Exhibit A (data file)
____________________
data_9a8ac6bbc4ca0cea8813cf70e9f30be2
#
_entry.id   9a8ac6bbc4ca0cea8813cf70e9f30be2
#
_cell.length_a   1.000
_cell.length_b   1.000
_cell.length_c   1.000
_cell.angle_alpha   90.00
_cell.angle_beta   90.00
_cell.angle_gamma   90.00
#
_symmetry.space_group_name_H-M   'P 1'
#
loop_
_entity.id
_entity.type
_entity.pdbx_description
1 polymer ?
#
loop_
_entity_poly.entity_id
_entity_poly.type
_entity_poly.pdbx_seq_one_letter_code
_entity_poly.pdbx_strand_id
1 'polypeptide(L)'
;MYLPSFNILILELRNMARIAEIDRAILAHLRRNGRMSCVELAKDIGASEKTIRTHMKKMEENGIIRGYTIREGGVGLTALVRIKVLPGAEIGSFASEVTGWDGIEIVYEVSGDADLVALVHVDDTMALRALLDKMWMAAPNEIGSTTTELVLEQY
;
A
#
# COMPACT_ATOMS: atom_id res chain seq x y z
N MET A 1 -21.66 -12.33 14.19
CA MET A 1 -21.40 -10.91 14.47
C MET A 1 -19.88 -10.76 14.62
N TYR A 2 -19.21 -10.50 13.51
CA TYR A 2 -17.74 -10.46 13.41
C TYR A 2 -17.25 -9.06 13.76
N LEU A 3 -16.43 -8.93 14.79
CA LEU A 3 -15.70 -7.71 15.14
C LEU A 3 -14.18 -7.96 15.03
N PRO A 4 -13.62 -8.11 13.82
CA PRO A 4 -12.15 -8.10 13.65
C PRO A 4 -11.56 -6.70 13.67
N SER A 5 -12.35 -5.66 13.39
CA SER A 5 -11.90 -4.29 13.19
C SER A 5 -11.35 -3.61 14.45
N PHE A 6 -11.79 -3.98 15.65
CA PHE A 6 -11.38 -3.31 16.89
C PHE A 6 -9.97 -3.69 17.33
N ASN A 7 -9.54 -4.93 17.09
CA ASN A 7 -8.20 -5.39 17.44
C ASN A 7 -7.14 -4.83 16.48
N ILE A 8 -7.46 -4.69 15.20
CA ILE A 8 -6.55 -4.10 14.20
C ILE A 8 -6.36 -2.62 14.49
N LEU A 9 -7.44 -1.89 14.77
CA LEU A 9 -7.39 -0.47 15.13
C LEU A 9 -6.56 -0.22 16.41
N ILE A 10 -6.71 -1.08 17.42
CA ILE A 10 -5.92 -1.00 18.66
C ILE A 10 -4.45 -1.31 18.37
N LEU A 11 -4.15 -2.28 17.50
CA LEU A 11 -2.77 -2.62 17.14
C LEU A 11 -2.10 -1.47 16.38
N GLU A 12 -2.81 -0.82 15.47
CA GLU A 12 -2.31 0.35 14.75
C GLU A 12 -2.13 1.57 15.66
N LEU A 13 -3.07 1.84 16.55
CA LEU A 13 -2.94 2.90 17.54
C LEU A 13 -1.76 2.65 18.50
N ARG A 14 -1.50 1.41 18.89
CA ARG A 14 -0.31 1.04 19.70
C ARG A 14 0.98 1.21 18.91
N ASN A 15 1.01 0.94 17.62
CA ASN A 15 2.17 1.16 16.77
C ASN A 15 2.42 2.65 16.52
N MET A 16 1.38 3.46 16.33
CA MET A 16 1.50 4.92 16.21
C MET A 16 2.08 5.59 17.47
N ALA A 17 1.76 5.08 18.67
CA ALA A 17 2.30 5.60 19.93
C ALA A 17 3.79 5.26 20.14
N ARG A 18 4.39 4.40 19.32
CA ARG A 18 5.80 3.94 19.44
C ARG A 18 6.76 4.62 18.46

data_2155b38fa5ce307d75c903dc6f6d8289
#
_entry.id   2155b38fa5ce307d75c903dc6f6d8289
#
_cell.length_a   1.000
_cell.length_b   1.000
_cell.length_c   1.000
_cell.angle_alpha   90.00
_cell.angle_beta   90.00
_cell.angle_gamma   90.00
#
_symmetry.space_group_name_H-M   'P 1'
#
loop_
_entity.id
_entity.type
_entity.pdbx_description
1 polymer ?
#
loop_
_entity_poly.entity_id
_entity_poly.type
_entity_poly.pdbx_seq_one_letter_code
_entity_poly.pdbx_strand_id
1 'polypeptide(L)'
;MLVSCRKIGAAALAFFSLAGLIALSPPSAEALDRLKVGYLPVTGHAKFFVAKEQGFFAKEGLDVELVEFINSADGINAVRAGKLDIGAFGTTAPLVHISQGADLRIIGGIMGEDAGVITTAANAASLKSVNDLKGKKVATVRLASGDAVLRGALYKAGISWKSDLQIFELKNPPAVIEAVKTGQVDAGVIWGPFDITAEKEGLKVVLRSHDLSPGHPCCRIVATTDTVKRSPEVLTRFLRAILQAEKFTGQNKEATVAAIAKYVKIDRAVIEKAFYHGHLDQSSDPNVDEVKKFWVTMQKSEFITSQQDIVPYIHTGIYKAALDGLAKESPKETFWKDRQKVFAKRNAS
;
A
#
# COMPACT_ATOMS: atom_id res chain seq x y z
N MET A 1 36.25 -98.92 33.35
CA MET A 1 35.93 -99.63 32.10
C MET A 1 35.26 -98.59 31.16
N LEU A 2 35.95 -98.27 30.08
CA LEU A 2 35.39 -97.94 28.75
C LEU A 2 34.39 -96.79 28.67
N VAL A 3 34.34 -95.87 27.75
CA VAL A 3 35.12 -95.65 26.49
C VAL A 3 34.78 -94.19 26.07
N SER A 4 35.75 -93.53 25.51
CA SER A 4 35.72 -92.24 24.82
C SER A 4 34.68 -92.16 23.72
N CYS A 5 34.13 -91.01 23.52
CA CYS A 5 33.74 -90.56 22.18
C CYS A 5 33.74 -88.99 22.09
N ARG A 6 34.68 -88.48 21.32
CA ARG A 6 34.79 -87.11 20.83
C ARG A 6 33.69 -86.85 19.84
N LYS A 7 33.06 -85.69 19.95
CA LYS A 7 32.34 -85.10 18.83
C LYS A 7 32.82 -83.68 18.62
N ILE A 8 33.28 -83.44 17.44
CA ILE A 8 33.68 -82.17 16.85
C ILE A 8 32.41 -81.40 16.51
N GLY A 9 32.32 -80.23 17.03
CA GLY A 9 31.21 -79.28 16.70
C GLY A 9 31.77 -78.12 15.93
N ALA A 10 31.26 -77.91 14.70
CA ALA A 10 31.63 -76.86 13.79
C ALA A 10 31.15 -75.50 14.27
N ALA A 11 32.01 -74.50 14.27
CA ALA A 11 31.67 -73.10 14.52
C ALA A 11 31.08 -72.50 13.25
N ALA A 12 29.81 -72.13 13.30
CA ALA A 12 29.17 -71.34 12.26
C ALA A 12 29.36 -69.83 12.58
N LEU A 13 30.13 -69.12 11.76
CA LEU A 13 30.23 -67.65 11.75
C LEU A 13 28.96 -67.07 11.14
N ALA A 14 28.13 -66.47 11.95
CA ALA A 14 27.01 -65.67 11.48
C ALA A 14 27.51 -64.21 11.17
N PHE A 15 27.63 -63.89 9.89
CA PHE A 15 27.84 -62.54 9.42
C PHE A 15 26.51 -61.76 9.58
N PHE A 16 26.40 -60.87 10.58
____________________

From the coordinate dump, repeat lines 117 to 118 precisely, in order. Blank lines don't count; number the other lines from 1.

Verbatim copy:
C MET A 1 35.26 -98.59 31.16
N LEU A 2 35.95 -98.27 30.08